Microchips re-implanted in 200 captive bears in Hanoi

The Hanoi Forest Protection Department and World Animal Protection (WAP) finished re-implanting microchips in 200 captive bears earlier this week in the capital city – which boasts the highest number of bile farms as well as captive bears in the country. An unregistered and not yet microchipped tibetan bear discovered in Hanoi.  With latest technology, the new microchips will help monitor the captive bear population effectively without requiring anaesthesia like before. The re-implanting programme is part of an initiative by an alliance of non-governmental organisations dedicated to protecting bears, including Education for Nature – Viet Nam (ENV), World Animal Protection (WAP), and Four Paws International, and aimed at supporting the government in putting an end to bear farming in Viet Nam. More than a decade ago, in 2005, the Ministry of Agriculture and Rural Development (MARD) and WAP (then known as World Society for the Protection of Animals) launched a programme to implant microchips in 4,300 bears held captive in the hundreds of bile farms across Viet Nam. Owing to strict law enforcement and committed support from NGOs and the community, the number of bears in captivity dropped to 1,200 at the end of 2015. Dr Karanvir Kukreja, WAP’s Asia-Pacific wildlife campaign co-ordinator, said microchip re-implantation can fully achieve its aim only if the authorities frequently conduct inspections, monitor the number of bears in bear farms, and make sure that there is no illegal trading of captive bears. The programme will soon extend to other localities where bile farms are…... [read more]

NDO – The Hanoi Forest Protection Department, in coordination with World Animal Protection, has recently completed a re-micro-chipping of over 200 captive bears on farms in Hanoi, allowing for a safer and more efficient monitoring of the bears, without the need for anesthesia. The latest electronic chipping programme in the capital city, one of the hotspots in Vietnam in terms of both the captive bear population and the concentration of farms, is part of a new strategy developed by a coalition of NGOs, including the World Animal Protection, Education for Nature - Vietnam (ENV) and Four Paws International, in partnership with the government to expedite the end of bear farming in the country. Dr. Karan Kukreja of World Animal Protection, which initiated the efforts to end bear bile farming in Vietnam in 2004, emphasised the importance of the re-chipping operation in Hanoi. He said that it is critical that the authorities effectively monitor the farms post micro-chipping of bears to ensure that bear farmers do not engage in any form of exploitation of their captive bears, including trading them illegally. After Hanoi, the World Animal Protection (formally World Society for the Protection of Animals) plans to expand the re-micro-chipping programme to other key provinces that have a concentration of bears and bear bile farms, Dr. Karan added. In 2005, the Ministry of Agriculture and Rural Development (MARD) and World Animal Protection initiated a programme to register and insert microchips in over 4,300 captive bears, kept on hundreds…... [read more]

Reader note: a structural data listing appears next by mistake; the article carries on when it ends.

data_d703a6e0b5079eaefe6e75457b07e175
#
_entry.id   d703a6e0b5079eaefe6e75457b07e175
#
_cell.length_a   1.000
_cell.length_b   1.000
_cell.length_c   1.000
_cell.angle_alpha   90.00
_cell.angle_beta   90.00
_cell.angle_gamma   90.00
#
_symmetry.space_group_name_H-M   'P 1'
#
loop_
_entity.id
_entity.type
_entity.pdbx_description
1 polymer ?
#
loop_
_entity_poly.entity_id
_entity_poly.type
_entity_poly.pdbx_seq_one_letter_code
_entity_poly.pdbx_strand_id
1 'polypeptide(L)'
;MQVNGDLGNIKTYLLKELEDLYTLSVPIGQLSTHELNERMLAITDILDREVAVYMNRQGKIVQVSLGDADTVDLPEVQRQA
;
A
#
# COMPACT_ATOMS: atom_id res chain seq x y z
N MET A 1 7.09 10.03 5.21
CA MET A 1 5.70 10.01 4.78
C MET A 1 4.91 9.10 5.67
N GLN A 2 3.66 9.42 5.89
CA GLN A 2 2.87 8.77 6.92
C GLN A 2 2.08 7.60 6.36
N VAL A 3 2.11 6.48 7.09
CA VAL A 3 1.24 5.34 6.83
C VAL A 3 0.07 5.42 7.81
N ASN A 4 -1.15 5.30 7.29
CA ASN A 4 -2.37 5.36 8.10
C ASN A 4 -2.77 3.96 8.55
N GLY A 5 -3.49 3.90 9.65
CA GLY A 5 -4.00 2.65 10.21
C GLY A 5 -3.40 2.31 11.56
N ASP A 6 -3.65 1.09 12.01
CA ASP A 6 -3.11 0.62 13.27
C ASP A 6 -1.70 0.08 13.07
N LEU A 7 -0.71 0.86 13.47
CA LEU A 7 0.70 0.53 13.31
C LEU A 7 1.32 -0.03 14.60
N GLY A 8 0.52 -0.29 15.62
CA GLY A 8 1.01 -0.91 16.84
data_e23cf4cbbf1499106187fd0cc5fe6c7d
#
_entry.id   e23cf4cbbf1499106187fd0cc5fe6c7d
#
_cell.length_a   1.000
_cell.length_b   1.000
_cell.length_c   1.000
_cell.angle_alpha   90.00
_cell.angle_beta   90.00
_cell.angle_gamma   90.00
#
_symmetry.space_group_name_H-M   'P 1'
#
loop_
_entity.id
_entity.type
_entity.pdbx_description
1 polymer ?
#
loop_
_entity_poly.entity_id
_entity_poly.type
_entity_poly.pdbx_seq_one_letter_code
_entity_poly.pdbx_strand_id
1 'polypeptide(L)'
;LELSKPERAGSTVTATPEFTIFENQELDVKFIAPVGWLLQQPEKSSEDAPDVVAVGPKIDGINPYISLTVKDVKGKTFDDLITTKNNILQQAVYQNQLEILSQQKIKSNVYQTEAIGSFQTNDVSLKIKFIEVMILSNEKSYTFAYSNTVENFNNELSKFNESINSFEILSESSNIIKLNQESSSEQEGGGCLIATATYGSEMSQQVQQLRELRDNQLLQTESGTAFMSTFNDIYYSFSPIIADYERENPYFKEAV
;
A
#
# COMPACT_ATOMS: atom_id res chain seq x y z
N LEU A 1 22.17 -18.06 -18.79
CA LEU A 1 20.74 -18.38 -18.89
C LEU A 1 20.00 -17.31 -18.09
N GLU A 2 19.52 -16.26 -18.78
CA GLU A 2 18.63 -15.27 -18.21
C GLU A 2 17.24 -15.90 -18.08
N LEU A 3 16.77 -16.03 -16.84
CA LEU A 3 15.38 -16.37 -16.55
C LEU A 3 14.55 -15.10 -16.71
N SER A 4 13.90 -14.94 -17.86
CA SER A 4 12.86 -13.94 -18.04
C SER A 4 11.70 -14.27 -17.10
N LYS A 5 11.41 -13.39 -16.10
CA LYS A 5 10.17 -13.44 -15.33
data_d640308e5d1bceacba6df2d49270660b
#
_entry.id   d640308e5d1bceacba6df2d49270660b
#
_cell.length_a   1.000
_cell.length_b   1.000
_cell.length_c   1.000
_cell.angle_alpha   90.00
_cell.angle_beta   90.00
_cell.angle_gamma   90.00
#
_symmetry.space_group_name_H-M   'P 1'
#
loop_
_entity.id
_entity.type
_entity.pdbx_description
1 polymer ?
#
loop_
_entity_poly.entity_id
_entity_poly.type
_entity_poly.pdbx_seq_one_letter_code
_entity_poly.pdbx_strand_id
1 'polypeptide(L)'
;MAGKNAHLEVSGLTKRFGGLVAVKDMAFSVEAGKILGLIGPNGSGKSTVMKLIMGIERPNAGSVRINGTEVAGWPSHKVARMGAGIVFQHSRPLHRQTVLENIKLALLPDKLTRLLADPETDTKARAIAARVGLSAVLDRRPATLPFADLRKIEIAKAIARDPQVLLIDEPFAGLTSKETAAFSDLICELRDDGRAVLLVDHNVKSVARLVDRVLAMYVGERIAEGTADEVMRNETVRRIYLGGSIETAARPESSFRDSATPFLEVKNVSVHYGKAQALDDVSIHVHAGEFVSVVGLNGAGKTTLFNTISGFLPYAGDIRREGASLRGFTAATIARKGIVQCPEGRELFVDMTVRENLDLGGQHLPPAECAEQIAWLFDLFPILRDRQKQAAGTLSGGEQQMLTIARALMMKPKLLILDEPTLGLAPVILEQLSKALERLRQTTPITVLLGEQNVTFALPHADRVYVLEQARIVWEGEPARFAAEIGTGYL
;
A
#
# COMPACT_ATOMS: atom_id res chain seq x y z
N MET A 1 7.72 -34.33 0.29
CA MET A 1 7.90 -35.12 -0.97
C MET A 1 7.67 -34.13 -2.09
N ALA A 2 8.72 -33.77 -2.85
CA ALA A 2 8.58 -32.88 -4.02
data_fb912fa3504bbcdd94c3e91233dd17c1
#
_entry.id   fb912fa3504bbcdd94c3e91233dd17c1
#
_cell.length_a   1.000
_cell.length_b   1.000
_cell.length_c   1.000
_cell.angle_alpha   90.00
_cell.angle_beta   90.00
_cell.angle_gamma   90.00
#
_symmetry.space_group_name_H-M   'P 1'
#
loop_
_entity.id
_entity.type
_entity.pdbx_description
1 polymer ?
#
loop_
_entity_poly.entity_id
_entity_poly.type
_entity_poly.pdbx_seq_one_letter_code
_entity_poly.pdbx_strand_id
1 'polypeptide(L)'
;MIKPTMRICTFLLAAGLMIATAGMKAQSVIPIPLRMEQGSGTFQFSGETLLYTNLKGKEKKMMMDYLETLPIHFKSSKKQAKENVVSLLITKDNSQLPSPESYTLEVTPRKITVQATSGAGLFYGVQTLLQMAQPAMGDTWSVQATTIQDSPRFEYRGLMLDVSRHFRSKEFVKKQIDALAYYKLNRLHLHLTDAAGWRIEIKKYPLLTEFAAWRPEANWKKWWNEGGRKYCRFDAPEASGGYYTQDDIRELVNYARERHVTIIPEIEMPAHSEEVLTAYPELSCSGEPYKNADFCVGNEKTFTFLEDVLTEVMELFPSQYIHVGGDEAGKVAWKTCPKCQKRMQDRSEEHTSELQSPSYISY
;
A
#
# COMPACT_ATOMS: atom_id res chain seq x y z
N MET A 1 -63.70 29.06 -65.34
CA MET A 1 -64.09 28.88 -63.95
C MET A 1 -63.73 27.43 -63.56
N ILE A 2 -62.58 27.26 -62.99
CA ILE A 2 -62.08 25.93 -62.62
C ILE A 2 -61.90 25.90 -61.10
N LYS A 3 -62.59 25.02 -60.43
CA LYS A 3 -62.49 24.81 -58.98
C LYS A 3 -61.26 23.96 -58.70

More than 1,200 bears are still living in cages across Vietnam. Forest rangers in Hanoi have rescued a moon bear held captive illegally and transferred the animal to a rescue center. The rangers found the animal at a farm in Phuc Tho District during a series of raids conducted for the first time with World Animal Protection between September 8 and 16. The animal was fine apart from minor facial injuries caused by scratching against the iron cage. More than 1,200 bears are still living in cages at 430 farms across Vietnam, according to figures from the Ministry of Agriculture. That figure is down from more than 4,300 in 2005 when the animals had their bile removed for sale. Many have been rescued or handed over by the owners after the government imposed a ban on bear bile. Nguyen Thi Dung, deputy director of the Hanoi-based conservation organization Education for Nature-Vietnam, which has taken in the latest bear, said with strong actions like the recent raids in Hanoi, “Vietnam is coming closer to ending the entire bear farming business”. Related news: > Vietnam to beef up fight against illegal wildlife trade > Endangered moon bear rescued in Vietnam after decade in captivity... [read more]